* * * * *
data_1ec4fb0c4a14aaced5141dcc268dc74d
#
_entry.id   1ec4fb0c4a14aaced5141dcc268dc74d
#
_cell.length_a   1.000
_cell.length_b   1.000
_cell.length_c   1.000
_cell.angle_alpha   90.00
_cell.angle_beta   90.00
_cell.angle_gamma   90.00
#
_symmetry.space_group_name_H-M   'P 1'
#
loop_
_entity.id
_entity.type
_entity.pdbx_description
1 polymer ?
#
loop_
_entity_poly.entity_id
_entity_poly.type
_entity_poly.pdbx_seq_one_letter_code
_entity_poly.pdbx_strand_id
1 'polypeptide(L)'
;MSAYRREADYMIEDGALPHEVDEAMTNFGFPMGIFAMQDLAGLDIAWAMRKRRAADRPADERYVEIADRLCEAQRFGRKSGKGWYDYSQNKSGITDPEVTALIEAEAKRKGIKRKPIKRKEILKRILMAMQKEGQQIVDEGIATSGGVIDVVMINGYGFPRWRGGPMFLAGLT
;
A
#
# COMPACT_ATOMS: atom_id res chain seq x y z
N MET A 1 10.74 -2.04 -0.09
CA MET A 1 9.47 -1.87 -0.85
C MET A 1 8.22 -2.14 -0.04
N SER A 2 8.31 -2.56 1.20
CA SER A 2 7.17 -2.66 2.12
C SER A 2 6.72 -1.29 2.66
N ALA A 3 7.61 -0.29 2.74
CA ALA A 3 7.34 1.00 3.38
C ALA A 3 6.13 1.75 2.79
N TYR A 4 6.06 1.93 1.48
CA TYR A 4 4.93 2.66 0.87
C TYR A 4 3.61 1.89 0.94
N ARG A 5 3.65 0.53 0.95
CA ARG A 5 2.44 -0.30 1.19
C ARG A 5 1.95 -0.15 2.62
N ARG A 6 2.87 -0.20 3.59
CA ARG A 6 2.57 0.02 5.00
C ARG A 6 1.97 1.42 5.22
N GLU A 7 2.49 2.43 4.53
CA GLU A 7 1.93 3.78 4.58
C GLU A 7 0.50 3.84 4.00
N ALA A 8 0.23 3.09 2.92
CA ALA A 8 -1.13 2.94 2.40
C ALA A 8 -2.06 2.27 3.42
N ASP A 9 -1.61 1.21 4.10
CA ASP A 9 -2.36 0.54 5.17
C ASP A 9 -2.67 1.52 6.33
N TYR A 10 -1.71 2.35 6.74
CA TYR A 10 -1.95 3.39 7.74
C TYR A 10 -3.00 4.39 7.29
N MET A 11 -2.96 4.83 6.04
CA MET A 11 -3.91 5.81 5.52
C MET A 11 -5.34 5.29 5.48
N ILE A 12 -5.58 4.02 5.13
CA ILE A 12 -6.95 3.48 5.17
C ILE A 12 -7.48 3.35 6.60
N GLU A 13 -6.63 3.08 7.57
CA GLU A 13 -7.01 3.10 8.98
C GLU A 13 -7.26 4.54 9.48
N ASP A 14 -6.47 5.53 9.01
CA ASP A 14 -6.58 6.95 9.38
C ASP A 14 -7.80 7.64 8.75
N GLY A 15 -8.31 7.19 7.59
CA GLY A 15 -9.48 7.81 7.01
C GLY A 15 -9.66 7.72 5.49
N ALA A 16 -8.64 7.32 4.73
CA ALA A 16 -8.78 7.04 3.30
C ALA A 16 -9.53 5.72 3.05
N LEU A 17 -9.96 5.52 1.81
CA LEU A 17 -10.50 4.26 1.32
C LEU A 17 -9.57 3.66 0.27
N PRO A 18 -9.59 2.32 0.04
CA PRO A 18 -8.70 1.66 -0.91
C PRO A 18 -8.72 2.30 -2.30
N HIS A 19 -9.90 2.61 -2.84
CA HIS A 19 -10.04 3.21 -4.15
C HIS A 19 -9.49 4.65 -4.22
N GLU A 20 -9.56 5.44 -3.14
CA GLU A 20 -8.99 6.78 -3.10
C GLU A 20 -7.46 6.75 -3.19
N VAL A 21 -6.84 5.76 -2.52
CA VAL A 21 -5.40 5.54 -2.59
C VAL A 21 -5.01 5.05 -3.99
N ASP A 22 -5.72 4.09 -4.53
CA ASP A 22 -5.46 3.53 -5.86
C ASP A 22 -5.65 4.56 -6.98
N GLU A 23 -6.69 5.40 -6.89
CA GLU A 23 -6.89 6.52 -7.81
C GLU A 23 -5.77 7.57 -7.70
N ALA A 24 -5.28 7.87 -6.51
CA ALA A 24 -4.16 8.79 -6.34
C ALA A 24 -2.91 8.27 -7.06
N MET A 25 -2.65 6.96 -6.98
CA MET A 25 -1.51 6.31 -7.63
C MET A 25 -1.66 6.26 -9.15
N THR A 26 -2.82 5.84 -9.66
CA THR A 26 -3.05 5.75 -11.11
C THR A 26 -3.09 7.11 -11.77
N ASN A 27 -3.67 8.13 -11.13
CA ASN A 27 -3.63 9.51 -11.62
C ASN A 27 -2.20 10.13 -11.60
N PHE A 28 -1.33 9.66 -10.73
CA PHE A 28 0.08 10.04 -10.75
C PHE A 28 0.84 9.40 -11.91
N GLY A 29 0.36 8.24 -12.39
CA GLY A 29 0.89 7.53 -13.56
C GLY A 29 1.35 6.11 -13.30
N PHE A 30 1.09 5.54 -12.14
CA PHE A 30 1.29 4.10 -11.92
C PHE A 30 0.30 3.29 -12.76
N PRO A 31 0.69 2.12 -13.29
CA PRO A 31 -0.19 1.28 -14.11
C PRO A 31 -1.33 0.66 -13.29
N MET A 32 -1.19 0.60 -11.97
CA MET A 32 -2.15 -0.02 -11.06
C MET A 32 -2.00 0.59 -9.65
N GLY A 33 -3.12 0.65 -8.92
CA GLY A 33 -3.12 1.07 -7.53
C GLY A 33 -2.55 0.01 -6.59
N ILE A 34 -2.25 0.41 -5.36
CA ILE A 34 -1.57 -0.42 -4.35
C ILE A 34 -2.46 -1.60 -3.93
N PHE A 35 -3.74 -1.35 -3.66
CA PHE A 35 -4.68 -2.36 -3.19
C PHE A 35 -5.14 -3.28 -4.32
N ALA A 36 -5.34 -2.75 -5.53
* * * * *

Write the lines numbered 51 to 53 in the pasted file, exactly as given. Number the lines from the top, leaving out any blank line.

C GLU A 7 0.50 3.84 4.00
N ALA A 8 0.23 3.09 2.92
CA ALA A 8 -1.13 2.94 2.40